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If I Buy a Business, What Down Payment is Required and How Much Can I Pay Myself?

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How Much Down Payment is RequiredA common question from first-time buyers is: If I buy a business, what down payment is required and how much can I pay myself?  We are going to attempt to answer the very difficult question of how much a buyer might expect to earn annually from an acquired business. To do so we have to make three assumptions to enable a computation.

Business Down Payment Assumptions

The assumptions are as follows:

  • The business and buyer are able to qualify for a SBA loan with the following terms:
    • a 25% down payment on the purchase price is required
    • a 6.5% interest rate
    • a 10 year amortization
  • The buyer’s advisors have determined that the buyer should count on reinvesting approximately 20% of the business’ cash flow back into the business.
  • The business is acquired at a reasonable price based on the assumed levels of cash flow used in the four scenarios shown below.

Seller’s Discretionary Earnings Explained

The valuation of a small business is usually determined by its level of Seller’s Discretionary Earnings (SDE), which is often informally referred to as “cash flow”, to which a multiple is applied to establish the valuation.  Because buyers are willing to pay a higher multiple for businesses that generate more income, the larger the value of SDE, the higher the multiple that is applied to the SDE figure.  (To fully understand this very important concept, read this article: How Small Businesses Are Valued Based on Seller’s Discretionary Earnings (SDE)).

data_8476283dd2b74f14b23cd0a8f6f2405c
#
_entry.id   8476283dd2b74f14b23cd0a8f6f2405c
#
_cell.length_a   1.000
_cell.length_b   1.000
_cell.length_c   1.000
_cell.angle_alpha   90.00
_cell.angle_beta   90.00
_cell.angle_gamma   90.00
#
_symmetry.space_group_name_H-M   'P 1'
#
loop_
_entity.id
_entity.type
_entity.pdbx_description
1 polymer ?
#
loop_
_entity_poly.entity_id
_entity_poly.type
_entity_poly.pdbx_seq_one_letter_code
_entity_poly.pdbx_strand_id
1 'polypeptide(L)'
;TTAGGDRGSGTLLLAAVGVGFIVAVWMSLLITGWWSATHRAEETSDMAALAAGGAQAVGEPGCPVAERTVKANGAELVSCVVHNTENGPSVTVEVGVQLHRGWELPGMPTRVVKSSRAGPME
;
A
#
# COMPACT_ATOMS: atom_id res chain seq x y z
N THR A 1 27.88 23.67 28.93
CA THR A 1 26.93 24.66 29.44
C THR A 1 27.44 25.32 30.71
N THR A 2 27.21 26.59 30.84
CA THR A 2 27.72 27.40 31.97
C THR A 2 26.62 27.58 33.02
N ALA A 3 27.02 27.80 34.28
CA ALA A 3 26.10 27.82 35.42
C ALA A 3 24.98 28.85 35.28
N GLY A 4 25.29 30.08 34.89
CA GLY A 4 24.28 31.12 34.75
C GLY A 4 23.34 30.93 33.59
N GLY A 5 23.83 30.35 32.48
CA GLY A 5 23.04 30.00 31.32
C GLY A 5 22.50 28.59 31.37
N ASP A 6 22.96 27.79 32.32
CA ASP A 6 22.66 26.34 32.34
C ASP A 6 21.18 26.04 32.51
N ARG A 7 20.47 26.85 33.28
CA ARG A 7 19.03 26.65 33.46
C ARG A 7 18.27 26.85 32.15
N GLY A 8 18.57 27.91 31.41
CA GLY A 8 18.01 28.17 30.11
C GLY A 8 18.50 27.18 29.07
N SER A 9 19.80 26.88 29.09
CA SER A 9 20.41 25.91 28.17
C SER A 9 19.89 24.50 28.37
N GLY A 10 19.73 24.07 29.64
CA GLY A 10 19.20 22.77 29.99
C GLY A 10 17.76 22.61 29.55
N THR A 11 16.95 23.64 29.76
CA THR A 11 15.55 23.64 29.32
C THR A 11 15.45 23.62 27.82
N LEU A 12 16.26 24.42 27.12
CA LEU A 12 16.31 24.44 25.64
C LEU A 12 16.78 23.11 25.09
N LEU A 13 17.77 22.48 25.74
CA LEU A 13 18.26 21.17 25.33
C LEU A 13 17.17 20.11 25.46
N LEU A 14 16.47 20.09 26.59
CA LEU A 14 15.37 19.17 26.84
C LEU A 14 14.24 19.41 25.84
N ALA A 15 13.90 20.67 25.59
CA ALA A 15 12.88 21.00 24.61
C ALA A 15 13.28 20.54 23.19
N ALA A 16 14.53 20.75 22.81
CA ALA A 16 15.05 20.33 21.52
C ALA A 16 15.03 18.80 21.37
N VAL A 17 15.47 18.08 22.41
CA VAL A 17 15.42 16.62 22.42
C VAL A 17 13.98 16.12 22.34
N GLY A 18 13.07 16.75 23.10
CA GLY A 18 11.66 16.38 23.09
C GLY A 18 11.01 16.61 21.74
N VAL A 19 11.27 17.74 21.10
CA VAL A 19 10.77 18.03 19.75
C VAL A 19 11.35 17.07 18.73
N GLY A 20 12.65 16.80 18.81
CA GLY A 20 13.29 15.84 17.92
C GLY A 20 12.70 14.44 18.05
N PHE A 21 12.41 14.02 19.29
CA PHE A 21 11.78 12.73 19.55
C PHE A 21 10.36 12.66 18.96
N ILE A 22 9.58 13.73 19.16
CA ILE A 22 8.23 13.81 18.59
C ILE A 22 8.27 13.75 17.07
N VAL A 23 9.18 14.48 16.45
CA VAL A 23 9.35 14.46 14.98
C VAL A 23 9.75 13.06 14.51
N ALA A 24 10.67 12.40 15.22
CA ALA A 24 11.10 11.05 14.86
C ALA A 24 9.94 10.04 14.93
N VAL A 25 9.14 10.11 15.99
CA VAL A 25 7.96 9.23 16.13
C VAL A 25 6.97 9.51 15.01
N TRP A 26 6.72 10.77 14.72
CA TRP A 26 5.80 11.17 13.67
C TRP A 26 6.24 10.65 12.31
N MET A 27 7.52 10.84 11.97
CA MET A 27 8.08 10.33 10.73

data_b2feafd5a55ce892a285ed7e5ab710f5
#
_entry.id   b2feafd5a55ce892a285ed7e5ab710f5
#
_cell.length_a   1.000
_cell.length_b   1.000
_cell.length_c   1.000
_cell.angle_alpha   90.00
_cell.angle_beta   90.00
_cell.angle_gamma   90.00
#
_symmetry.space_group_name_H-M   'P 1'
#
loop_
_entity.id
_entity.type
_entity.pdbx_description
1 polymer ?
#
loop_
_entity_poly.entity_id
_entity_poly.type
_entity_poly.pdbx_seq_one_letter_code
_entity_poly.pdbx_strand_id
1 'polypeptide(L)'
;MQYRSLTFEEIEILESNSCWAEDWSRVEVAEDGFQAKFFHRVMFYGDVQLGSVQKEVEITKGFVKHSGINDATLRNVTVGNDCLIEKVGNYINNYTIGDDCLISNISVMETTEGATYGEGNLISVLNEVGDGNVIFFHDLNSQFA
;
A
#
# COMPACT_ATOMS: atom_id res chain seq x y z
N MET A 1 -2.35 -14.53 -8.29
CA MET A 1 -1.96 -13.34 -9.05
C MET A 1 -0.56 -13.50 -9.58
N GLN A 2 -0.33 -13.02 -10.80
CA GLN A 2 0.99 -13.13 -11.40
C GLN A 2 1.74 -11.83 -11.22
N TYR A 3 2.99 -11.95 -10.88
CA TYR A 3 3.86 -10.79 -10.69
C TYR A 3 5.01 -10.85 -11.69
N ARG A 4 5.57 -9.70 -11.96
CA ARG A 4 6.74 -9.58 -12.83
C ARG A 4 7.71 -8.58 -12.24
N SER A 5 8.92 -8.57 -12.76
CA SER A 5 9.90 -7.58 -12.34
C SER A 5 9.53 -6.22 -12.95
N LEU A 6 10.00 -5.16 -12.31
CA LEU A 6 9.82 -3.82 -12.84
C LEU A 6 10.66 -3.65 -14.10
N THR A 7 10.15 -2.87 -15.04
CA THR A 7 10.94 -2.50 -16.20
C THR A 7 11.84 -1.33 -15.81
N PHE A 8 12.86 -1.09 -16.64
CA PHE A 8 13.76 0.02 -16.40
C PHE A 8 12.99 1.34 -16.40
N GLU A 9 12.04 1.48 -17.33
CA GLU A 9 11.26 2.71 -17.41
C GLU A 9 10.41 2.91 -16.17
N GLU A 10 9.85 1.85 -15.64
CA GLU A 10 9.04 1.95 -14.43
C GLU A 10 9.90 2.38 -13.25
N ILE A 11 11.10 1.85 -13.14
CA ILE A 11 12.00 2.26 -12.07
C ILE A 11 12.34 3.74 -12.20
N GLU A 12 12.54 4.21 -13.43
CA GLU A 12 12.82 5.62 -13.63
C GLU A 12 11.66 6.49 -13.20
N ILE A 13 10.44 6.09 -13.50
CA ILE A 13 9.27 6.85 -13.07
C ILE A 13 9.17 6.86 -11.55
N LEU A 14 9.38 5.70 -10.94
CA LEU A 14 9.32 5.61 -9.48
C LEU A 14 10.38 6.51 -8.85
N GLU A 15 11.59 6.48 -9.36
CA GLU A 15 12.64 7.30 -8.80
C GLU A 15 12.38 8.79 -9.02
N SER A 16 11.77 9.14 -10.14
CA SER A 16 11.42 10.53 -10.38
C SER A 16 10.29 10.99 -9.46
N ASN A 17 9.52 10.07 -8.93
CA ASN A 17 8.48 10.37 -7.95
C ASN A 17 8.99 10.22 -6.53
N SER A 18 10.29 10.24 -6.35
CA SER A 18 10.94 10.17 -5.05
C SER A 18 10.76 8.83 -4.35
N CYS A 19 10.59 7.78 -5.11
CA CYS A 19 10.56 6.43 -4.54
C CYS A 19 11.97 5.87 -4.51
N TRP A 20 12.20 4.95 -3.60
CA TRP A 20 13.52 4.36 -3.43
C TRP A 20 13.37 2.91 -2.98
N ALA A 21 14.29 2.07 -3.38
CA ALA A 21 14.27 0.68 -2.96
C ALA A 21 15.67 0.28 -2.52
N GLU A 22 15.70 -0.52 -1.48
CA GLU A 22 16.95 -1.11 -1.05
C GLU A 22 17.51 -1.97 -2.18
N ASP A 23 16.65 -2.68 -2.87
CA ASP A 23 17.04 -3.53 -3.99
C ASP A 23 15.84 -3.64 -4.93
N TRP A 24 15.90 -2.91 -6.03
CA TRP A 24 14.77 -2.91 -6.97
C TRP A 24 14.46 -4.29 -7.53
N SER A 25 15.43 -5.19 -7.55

SDE is really a calculation of the amount of cash generated by the business which is available to the buyer for three purposes:

  • to pay debt service on the acquisition
  • to reinvest in the business
  • to pay the buyer for his/her efforts in managing the business.

Reinvestment Required When Buying a Business

Obviously, debt service must be paid before cash can be used to compensate the new owner.  The amount required for reinvestment can vary significantly from business to business and different owners may make significantly different decisions about how to utilize the available cash after debt service.  For purposes of this article, as stated above, we are assuming the buyer’s advisors have recommended reinvesting 20% of the cash flow back into the business.

Scenarios of Buying a Business

Following are calculations that conclude, under the stated assumptions, that a buyers might be able to pay themselves approximately 40% – 50% of the SDE that was used to establish the valuation of the business (assuming the business SDE is stated correctly and the business is acquired at a reasonable multiple of the SDE).

 

Senario #1 Senario #2 Senario #3 Senario #4
SDE (cash flow) $100,000 $250,000 $350,000 $500,000
Multiple x2.7 x3.0 x3.4 x4.0
Business Purchase Price $270,000 $750,000 $1,190,000 $2,000,000
25% down payment $67,500 $187,500 $297,500 $500,000
SBA Loan $202,500 $562,500 $892,500 $1,500,000